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The role of bacteria in stress

Disruptions to the gut flora can affect our mental health. How could this connection be used to prevent stress-related disorders? This is what psychologist Laura Steenbergen will investigate with the aid of a project grant from the LUF and, on the basis of a partnership between the two funds, the Gratama Foundation.

It was 2,500 years ago that Greek physician Hippocrates said all disease begins in the gut. The gut also figures in the language we use to express our feelings: gut feeling, butterflies in your stomach, unable to stomach something, to name but a few examples. It has been assumed that there is a connection between the stomach and our health for a long time already, therefore. Scientists began to pay more attention to this in 2004, and Japanese researchers discovered that mice without gut flora – gut bacteria populations – exhibit a much stronger response to stress, but that this response could be reversed with probiotics, good bacteria.

Therapeutic bacteria

Dr Steenbergen researches the development of stress-related disorders such as anxiety and depression. The connection between the gut and the brain has potential for this research field. ‘In previous research, I showed how probiotics can reduce the tendency to worry. Perhaps the gut flora could be used to prevent stress-related disorders. But if we want to know which probiotics are most promising, we have to know the exact link between disrupted gut flora and responses to emotional events. That link may be influenced by the immune system, particularly the production of proinflammatory molecules. One way in which the gut flora communicates with the brain is via these molecules.’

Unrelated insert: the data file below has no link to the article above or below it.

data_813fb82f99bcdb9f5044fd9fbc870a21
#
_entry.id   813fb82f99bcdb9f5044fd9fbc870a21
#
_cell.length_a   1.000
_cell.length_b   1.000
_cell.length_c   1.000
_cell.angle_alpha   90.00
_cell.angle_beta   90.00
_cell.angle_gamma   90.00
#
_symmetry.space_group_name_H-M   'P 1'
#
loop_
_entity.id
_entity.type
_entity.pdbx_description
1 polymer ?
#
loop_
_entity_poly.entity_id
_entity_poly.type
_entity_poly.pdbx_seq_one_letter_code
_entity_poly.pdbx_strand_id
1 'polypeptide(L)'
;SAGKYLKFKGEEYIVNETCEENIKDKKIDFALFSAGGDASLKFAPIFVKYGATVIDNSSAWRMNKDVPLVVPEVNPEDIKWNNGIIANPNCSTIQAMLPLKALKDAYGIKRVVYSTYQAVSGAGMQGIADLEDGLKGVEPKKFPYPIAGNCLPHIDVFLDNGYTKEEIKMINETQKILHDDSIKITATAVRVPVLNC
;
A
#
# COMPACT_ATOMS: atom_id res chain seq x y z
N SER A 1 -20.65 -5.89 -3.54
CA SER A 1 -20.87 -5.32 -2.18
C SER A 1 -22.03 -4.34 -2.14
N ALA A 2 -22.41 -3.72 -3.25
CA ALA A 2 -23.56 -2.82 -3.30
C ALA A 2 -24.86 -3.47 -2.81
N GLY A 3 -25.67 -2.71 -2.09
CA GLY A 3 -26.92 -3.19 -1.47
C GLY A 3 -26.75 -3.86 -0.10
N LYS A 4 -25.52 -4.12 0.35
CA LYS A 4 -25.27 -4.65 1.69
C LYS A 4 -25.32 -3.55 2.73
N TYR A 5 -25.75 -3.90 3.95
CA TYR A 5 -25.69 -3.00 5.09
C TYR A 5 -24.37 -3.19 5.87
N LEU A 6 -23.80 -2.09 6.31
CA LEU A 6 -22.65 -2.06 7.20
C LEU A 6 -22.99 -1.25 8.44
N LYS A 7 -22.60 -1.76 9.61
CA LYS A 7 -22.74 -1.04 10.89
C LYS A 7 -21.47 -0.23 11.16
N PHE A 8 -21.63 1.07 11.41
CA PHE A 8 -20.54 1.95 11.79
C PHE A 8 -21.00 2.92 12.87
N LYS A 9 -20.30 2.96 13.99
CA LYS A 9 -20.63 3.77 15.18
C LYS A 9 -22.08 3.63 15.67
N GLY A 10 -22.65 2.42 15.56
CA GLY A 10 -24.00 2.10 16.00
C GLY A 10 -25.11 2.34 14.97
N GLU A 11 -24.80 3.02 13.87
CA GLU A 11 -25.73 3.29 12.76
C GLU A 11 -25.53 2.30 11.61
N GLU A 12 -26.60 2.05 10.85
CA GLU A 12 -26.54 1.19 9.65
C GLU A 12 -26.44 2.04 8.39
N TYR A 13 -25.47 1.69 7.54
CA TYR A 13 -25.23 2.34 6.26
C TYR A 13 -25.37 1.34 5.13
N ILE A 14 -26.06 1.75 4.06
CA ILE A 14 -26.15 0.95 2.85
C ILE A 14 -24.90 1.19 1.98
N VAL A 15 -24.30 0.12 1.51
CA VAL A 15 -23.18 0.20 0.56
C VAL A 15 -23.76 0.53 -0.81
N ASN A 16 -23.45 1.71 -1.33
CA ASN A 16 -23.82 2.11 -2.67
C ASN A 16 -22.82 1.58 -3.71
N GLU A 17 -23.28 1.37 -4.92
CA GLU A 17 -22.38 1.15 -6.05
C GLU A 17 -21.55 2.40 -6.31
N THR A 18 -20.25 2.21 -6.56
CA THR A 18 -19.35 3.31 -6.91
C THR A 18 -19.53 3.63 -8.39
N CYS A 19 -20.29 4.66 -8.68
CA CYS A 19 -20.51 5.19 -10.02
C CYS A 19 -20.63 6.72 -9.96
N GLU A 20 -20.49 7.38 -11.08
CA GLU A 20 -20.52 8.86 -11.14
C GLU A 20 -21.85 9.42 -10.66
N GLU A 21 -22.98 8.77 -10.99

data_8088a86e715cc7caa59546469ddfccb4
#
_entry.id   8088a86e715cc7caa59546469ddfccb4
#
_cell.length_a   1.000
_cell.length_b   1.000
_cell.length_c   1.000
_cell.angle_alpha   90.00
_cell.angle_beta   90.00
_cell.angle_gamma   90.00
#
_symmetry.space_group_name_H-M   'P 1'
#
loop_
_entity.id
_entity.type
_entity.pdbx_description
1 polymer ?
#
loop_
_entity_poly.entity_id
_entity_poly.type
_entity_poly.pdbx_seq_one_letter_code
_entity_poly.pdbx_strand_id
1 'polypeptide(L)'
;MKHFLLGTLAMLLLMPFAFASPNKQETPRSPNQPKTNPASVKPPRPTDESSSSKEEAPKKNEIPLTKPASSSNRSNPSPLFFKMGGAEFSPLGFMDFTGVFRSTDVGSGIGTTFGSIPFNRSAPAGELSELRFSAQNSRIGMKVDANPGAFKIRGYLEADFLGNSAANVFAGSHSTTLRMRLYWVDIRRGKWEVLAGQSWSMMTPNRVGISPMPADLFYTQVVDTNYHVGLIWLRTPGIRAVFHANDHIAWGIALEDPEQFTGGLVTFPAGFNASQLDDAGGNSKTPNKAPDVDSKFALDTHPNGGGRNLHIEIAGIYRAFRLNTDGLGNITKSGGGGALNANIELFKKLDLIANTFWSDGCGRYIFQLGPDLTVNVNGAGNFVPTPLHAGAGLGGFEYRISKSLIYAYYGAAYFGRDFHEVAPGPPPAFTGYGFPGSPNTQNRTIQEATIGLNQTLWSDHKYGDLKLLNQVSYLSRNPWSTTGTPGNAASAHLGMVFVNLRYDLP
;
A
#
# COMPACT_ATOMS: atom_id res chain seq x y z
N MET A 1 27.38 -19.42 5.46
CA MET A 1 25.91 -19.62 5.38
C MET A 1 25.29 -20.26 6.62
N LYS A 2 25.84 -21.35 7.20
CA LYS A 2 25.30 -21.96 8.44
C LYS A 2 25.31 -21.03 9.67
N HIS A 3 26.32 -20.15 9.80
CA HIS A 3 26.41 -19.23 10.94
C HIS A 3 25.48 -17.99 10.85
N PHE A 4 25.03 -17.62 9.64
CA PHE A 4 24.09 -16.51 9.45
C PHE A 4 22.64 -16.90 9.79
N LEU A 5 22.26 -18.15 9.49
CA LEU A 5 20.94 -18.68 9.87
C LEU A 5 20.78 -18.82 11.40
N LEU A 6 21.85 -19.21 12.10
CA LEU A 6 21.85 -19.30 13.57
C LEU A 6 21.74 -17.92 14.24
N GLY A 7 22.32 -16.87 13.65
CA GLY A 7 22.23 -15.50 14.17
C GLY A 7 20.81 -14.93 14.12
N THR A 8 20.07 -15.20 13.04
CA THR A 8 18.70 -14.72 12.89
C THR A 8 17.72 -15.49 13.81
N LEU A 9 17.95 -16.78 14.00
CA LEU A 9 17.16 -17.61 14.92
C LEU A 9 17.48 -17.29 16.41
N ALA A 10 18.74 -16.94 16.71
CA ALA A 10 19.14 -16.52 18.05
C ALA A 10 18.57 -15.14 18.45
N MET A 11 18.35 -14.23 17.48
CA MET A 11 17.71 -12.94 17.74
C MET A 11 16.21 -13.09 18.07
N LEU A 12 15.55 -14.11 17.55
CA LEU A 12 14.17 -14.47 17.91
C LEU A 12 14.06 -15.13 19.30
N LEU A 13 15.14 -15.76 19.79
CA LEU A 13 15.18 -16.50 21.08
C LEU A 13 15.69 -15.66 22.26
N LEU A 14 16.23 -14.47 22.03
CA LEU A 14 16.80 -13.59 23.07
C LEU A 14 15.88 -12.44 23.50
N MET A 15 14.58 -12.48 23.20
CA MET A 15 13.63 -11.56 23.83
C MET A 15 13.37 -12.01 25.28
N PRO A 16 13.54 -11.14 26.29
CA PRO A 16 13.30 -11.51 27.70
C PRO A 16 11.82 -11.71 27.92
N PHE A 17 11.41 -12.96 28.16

‘Until the individual academic disciplines venture beyond their comfortable islands of expertise, we will be left with many unanswered questions’

What is new about this research is that it combines analysis of the immune system and gut flora with methods from psychological research. ‘If you want to promote mental health, you will only achieve progress with truly interdisciplinary insights. That’s what I believe. Until the individual academic disciplines venture beyond their comfortable islands of expertise, we will be left with many unanswered questions.’

Stronger together

This interdisciplinarity means that Dr Steenbergen is not conducting the research alone. ‘Many research grants are aimed at deepening knowledge rather than integrating existing knowledge. This is also possible with a LUF grant, but you can look wider too. I am not creating anything new but am using methods that have existed for longer. The difference is that I’m going to integrate them. And it is not one person who is going to do all this. We have created a network of expertises that will make new insights possible.’

Leiden University Medical Center will provide expertise about and measure the activity of the immune system, and My Microzoo, a company that specialises in analysing gut flora in faecal samples, will offer its expertise. In collaboration with these two partners, Dr Steenbergen hopes to map the relationships between disruptions to the gut flora, the immune system and responses to emotional events.

If you too would like to contribute to innovative and socially relevant projects such as Dr Steenbergen's project, take a look at our one-off gift page or donate with iDeal. We would like to thank you in advance on behalf of all the researchers at Leiden University. 

Header photo: within the scope of outreach and knowledge sharing, Laura Steenbergen regularly gives presentations at public events, speaking at TEDxAlkmaar in 2019, for instance.

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